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DESTINY 2 Is the Game We Originally Wanted (Preview)

Most of us can agree that Destiny‘s release was far from perfect. Its lack of an enticing narrative (or any at all, actually), repetitive missions, and annoying RNG loot drops drove a lot of players away. Of course, that was never the case for yours truly. It wasn’t until after I put 300+ into the game that I finally decided enough was enough. With that in mind, I already had a laundry list of improvements I wanted to see in a potential sequel. Thursday’s stellar keynote address answered a lot of my concerns, but unfortunately not all of them. Here are my takeaways after an afternoon of going hands-on with the campaign (PS4), PVP (PS4), and Strike (PC) from the highly anticipated Destiny 2.

There’s finally a real campaign–Praise the Traveler! I played the same 10-15 minute-long mission shown off at the keynote called “Homecoming” and well, watching the Tower crumble was definitely intense. While the gameplay felt pretty familiar, the increased NPC chatter that surrounded me, on top of new scripted moments, made it clear that Bungie heard everyone loud and clear and added a robust campaign. The changes weren’t earth-shattering by any stretch, but characters appear to have the soul and charm that were sorely lacking in the first game. This was also my first look at the new Dawnblade special, where the player wields a mighty blade that shoots out fire blasts. Let’s just say it packed quite a punch. I can’t wait to wreak havoc with the sequel’s new specials.

My hope is that at the very least, the campaign gives Guardians some memorable moments. I don’t really think it will dive too deep into the lore that was revealed in the first game since the new focus seems to be on a new threat, Primus Ghaul. But I guess we’ll have to wait and see; consider me cautiously optimistic.

Moving on to the new strikes, I checked one out called “The Inverted Spire” on the PC. Teaming up with two other players, I travelled down to a drilling site to duke it out in a three-staged boss fight. Of everything, this was the most impressive thing I saw. While the premise was the same as past Destiny strikes (pew pew your way through hoards of enemies to reach the boss), the journey to the boss felt more imaginative. Not only did we have to fight our way through a massive site on the new Vex-controlled Nessus equipped with a deadly drill we constantly had to avoid, we also had to hop between platforms while taking out a barrage of enemies.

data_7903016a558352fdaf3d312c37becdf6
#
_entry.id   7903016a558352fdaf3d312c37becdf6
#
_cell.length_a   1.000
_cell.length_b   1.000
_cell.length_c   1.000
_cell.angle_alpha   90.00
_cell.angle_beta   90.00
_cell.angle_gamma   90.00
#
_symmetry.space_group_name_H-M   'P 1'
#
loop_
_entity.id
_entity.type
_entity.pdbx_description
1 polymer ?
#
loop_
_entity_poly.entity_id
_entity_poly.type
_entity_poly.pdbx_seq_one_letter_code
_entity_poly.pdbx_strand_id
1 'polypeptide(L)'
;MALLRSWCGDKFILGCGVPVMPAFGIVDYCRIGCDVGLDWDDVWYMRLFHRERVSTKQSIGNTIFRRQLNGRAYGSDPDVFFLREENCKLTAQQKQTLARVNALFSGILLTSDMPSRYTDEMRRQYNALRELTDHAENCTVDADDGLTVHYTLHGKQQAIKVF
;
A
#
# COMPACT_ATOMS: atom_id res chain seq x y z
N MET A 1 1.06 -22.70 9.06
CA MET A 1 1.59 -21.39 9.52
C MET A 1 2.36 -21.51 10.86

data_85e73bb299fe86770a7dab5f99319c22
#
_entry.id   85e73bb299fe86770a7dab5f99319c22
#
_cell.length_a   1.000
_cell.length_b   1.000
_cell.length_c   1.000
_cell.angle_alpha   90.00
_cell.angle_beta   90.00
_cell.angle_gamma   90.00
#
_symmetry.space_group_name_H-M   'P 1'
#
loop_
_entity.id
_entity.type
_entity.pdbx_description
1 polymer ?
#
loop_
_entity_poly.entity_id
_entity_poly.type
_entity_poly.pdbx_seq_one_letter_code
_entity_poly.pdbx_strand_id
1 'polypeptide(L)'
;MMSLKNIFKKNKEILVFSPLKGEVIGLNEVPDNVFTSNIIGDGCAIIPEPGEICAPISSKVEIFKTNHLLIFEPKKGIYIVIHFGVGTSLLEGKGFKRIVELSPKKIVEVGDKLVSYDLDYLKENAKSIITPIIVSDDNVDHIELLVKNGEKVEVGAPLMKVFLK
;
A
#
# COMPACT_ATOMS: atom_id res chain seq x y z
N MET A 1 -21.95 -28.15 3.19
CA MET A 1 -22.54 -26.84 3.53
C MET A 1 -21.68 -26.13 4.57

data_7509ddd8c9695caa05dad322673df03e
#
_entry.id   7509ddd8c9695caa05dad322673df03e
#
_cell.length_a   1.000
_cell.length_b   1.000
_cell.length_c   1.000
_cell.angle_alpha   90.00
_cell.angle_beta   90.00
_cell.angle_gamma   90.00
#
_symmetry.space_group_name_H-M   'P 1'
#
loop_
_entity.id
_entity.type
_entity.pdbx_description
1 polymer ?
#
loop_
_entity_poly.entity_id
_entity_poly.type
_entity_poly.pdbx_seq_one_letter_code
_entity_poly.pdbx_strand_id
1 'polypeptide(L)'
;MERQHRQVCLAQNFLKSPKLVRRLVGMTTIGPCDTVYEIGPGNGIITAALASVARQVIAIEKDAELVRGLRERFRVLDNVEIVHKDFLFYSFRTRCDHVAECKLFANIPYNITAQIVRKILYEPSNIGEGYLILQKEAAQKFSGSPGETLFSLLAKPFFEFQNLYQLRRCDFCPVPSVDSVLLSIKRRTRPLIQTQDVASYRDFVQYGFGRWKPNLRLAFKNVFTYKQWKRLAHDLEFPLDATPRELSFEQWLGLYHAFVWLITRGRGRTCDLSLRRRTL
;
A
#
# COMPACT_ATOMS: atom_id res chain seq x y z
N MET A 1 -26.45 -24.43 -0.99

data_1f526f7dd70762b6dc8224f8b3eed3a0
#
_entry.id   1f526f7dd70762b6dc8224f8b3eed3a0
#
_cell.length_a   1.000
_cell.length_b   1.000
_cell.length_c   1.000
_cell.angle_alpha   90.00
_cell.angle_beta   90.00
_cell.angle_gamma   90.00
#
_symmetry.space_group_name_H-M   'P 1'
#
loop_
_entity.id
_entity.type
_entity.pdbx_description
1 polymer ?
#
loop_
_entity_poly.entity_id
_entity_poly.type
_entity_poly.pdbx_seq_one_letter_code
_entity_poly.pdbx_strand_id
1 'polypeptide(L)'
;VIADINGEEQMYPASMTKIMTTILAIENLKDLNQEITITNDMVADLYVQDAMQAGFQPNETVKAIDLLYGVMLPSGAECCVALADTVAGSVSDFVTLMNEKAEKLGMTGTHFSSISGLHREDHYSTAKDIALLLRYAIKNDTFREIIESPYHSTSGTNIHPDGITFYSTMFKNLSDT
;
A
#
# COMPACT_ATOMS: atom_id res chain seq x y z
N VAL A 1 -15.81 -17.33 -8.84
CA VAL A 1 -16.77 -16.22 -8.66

When we finally reached our destination, the final boss was reminiscent of our good friend Atheon—albeit a miniature version. This was easily the most impressive and fun gameplay I got a chance to experience. It almost felt like they took cues from what made the Raids so much fun regarding the mission structure. I can also report that the build we played had no hiccups on the PC, and it ran smooth as hell.

My final stretch of the Destiny 2 tour landed me in the four-on-four PvP mode called Countdown. In this particular mode, one side has to arm one bomb in one of two possible locations while the other team is tasked with defending those two locations. The first to six gets the whole burrito. It was a fairly straightforward and fast-paced mode. My first impression was that nothing has really changed as far as the core gameplay is concerned, and that’s not bad at all. It’s pure butter. Bungie just knows how to make great precision-based sci-fi first-person shooters. And they didn’t have to fix anything here, it’s still all about precision and skill. The new specials felt incredibly powerful in this mode because you could take out a whole team in one fell swoop. Building up your special meter quickly became imperative throughout the rounds. There’s also a third ability to go along with your grenade and melee attack for each class that’s activated by holding circle.

Cayde Destiny 2 Battlefield

Some have already started to describe this as Destiny 1.5, and to be blunt, based on what we’ve seen so far, it’s a fair assessment—at least for now. And that’s what’s so tough about this. Bungie clearly allowed the community’s voice to shine through the decisions they’ve made, so it’s hard to penalize them for that. Everything I saw and got my hands on was fun and exciting, but at the end of the day it felt like more of the same.

Bungie is definitely headed in the right direction with Destiny 2. It’s important to remember that this is just a glimpse of what’s going to probably be a massive package. We’re simply analyzing a small sample size. We still need to see what the whole package will be like. How will the loot system be retooled? Will the level system be reimagined? How well will the clans and guided games be implemented? Will planets finally feel massive and mysterious? How will the raids be improved? How will the gameplay vary when it comes to the daily grind?

As you can see, there are still so many things we need to get our hands on. I’m excited, as every dedicated Guardian out there should be. One thing’s for certain, Bungie has been listening.

Destiny 2 launches September 8, 2017.

Image: Bungie, Activision

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